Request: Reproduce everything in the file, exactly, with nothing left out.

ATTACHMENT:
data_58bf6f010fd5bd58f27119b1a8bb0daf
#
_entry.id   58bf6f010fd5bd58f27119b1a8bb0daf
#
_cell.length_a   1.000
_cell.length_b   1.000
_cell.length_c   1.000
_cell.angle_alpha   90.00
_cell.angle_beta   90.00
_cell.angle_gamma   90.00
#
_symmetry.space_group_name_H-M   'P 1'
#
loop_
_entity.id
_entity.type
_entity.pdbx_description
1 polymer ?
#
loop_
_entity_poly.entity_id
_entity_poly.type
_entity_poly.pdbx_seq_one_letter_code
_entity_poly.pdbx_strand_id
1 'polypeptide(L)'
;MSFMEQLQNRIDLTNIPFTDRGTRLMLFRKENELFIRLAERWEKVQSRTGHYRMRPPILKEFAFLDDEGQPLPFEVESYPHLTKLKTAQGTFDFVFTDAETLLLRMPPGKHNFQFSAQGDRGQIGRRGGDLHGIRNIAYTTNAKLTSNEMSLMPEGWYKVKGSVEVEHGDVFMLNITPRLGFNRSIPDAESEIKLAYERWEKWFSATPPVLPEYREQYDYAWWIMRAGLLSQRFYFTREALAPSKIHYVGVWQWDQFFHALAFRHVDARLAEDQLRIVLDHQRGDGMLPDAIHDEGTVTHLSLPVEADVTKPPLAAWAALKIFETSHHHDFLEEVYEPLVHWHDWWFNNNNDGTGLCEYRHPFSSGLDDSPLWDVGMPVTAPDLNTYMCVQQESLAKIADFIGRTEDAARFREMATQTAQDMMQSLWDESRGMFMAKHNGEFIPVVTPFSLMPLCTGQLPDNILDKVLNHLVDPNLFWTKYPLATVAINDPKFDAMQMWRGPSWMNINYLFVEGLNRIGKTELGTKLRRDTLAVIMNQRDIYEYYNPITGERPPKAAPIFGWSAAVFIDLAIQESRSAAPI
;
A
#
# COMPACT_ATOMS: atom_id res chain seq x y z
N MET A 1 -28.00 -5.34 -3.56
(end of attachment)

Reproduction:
data_58bf6f010fd5bd58f27119b1a8bb0daf
#
_entry.id   58bf6f010fd5bd58f27119b1a8bb0daf
#
_cell.length_a   1.000
_cell.length_b   1.000
_cell.length_c   1.000
_cell.angle_alpha   90.00
_cell.angle_beta   90.00
_cell.angle_gamma   90.00
#
_symmetry.space_group_name_H-M   'P 1'
#
loop_
_entity.id
_entity.type
_entity.pdbx_description
1 polymer ?
#
loop_
_entity_poly.entity_id
_entity_poly.type
_entity_poly.pdbx_seq_one_letter_code
_entity_poly.pdbx_strand_id
1 'polypeptide(L)'
;MSFMEQLQNRIDLTNIPFTDRGTRLMLFRKENELFIRLAERWEKVQSRTGHYRMRPPILKEFAFLDDEGQPLPFEVESYPHLTKLKTAQGTFDFVFTDAETLLLRMPPGKHNFQFSAQGDRGQIGRRGGDLHGIRNIAYTTNAKLTSNEMSLMPEGWYKVKGSVEVEHGDVFMLNITPRLGFNRSIPDAESEIKLAYERWEKWFSATPPVLPEYREQYDYAWWIMRAGLLSQRFYFTREALAPSKIHYVGVWQWDQFFHALAFRHVDARLAEDQLRIVLDHQRGDGMLPDAIHDEGTVTHLSLPVEADVTKPPLAAWAALKIFETSHHHDFLEEVYEPLVHWHDWWFNNNNDGTGLCEYRHPFSSGLDDSPLWDVGMPVTAPDLNTYMCVQQESLAKIADFIGRTEDAARFREMATQTAQDMMQSLWDESRGMFMAKHNGEFIPVVTPFSLMPLCTGQLPDNILDKVLNHLVDPNLFWTKYPLATVAINDPKFDAMQMWRGPSWMNINYLFVEGLNRIGKTELGTKLRRDTLAVIMNQRDIYEYYNPITGERPPKAAPIFGWSAAVFIDLAIQESRSAAPI
;
A
#
# COMPACT_ATOMS: atom_id res chain seq x y z
N MET A 1 -28.00 -5.34 -3.56